Burgess has selected Claudia D’Allegri, Elizabeth Holohan and Dale Tiffany as to fill three seats on the seven-person board, which provides the council with semi-annual reports on the state Seattle's cop accountability system.
From the bios supplied by Tim Burgess's office:
Claudia D’Allegri is Vice President of Behavioral Health at Sea Mar Community Health Centers, where she has had 17 years of experience administering health programs. Sea Mar is an organization that serves more than 153,000 clients in Washington State each year, the majority of whom are low-income. She also chairs the Latino Civic Alliance, a statewide organization that focuses its efforts on civic engagement, conducting town hall meetings and working on legislation with the State Legislature.
Elizabeth Holohan is an intellectual property attorney and a volunteer on the Seattle Police Department’s East Precinct Advisory Council, where she has coordinated programming to connect area residents and businesses with local police officers. As a graduate of Seattle’s Community Police Academy, she has a strong working knowledge of the practices and functions of the police department. She also provides volunteer services for the Langston Hughes Performing Arts Center.
Dale Tiffany is a consultant with more than 35 years of leadership experience in problem-solving and project management at the state and local government and community level, including several years working with local (including Tribal government) police departments, courts systems, prosecutor and defender offices as well as citizen oversight and advisory boards. He has an extensive record of volunteerism that includes service on the boards of directors for the Seattle Indian Center, the Southeast Seattle Community Organization, the Seattle chapter of the United Nations Association of the USA and Filipino Youth Activities, Inc.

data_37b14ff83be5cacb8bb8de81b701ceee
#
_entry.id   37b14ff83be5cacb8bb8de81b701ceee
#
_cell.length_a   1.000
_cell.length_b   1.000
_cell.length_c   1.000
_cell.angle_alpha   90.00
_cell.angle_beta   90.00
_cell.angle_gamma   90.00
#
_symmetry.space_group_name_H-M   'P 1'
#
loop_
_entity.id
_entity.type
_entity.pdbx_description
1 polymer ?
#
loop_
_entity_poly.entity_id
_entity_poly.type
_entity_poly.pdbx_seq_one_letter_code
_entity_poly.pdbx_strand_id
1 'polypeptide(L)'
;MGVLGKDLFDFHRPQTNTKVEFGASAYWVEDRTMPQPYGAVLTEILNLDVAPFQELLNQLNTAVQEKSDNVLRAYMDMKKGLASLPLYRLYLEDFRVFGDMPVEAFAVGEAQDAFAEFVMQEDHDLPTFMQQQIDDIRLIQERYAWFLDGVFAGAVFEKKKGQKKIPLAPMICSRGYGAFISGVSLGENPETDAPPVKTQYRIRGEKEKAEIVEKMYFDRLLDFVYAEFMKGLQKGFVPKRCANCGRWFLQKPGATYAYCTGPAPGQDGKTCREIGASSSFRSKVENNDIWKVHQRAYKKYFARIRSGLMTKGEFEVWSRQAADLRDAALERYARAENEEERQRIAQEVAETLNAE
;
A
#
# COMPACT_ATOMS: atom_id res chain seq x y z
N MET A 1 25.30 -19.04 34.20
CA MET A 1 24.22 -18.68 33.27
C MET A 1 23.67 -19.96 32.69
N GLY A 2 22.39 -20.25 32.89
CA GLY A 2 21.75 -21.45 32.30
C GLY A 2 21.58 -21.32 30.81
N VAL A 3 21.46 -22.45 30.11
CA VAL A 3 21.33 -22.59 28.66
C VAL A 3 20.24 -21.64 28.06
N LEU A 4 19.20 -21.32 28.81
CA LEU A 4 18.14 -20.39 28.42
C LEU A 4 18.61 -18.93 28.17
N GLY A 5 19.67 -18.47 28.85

Burgess's public safety committee will vote on the nominations later this month, which will then go to a full council vote.
I, for one, had kind of forgotten that OPARB existed. In Ye Olden Days (and by that I mean 2008) OPARB's board was much more vocal then they are today.
I guess the Seattle Police Officers Guild's lawsuit threats worked.